The Great Lakes A/MH/PTTC is offering this training for individuals working in HHS Region 5: IL, IN, MI, MN, OH, WI. This training is being provided in response to a need identified by Region 5 stakeholders.
CLAS Matters! is a virtual training taking place from 9:00 AM–12:00 PM CT on the following dates:
December 1, 2021
December 8, 2021
December 15, 2021
A three-part training on the National Standards for Culturally and Linguistically Appropriate Services (CLAS) in Health and Health Care
This interactive training will help participants learn about the National Standards for Culturally and Linguistically Appropriate Services (CLAS), and how they can be implemented to improve culturally informed care, reduce racial and ethnic disparities, and advance equity and inclusion in behavioral health care.
CLAS Matters! training includes a Change Leader Academy in January 2022 with a focus on implementing CLAS Standards. Participants will receive an invitation to register for the NIATx Change Leader Academy at the conclusion of CLAS Matters.
- Discuss the rationale for culturally-informed practice in behavioral health settings.
- Define health equity and inclusion and how they correlate to patient and provider challenges in service delivery.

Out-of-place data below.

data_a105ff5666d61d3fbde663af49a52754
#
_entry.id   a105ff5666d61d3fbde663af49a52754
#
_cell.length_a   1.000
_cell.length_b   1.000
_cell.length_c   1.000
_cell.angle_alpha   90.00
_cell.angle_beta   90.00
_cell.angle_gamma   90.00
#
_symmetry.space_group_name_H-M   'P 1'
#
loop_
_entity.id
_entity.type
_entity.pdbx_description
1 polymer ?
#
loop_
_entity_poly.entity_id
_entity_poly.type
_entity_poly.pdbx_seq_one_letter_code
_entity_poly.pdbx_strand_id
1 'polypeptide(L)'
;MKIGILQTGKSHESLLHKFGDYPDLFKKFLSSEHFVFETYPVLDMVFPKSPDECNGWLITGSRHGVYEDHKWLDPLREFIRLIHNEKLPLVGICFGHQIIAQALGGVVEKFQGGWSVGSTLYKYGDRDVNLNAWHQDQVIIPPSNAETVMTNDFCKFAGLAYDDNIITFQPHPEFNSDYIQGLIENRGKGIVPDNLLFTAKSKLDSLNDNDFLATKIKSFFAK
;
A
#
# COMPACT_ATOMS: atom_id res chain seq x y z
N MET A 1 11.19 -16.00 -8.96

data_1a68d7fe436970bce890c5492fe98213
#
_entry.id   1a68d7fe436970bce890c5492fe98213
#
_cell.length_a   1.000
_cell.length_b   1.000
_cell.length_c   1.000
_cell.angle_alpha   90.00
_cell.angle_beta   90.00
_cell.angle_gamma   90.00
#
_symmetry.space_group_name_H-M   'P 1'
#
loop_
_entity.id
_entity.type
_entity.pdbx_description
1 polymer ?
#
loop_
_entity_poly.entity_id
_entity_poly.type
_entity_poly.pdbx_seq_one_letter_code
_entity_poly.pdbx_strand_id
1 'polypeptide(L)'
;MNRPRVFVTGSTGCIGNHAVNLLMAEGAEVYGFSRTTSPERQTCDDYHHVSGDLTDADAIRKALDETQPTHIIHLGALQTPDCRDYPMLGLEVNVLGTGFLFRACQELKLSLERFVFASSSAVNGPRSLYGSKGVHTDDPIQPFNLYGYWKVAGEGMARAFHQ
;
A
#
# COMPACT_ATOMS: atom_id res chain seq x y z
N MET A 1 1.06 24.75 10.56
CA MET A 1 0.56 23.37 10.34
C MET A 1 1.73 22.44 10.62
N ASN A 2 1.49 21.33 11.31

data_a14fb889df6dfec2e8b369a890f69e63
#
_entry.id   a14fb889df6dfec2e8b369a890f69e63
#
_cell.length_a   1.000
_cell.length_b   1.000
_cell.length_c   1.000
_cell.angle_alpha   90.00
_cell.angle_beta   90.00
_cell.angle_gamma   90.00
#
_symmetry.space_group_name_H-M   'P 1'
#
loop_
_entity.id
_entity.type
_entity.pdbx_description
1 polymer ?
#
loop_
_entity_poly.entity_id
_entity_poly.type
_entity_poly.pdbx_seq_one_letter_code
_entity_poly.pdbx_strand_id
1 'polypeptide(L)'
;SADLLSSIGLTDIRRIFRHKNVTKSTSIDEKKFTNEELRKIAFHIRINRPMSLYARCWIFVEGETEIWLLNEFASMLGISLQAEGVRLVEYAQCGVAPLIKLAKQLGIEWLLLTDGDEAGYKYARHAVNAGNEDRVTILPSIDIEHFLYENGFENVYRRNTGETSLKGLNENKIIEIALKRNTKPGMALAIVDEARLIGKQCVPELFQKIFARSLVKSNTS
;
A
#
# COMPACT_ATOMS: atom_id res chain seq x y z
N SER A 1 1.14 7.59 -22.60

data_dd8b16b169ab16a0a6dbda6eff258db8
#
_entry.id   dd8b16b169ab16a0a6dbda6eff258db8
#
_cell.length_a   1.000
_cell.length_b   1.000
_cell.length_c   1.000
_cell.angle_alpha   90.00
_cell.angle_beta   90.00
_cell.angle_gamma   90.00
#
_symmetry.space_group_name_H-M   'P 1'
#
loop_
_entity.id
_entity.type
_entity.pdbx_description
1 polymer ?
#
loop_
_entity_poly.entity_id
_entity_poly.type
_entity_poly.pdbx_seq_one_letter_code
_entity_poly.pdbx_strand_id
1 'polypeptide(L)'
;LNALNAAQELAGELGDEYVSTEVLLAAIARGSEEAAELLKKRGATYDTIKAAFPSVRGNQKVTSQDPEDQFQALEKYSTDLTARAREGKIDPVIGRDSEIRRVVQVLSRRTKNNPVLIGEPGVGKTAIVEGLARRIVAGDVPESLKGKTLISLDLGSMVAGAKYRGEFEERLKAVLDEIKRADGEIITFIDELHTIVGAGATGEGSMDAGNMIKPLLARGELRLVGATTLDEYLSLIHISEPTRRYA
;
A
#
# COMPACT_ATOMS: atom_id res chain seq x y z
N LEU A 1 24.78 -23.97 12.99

- State benefits of integrating CLAS in potential technological approaches to patient care and support.
- Assess your role in implementing the National CLAS Standards.
- Identify strategies to help clients achieve their full health potential.
Participants who attend this training in full will be eligible to receive 9 NAADAC continuing education hours. Partial credit will not be awarded.
Alfredo Cerrato is the Senior Cultural and Workforce Development Officer for the Great Lakes Mental Health, Addiction, and Prevention Technology Transfer Centers. He is also a nationally-certified trainer on Culture: An Integral Part of Mental Health Services for Hispanic and Latino Populations. Mr. Cerrato has 25 years of international relations and development experience and specializes in cross-cultural communications, cultural dynamics, conflict resolution, and process improvement topics. His international work includes building orphan care models for children and the elderly in housing, healthcare, and economic aid. In addition, he has conducted advocacy, policy, and disaster relief work in Northern Ireland, Honduras, Peru, Brazil, Japan, Sri Lanka, and other locations across the globe, producing innovative models of care for underrepresented populations. Mr. Cerrato’s work at the Great Lakes projects focuses on working with Hmong, Hispanic and Latino, African American, and Native American communities.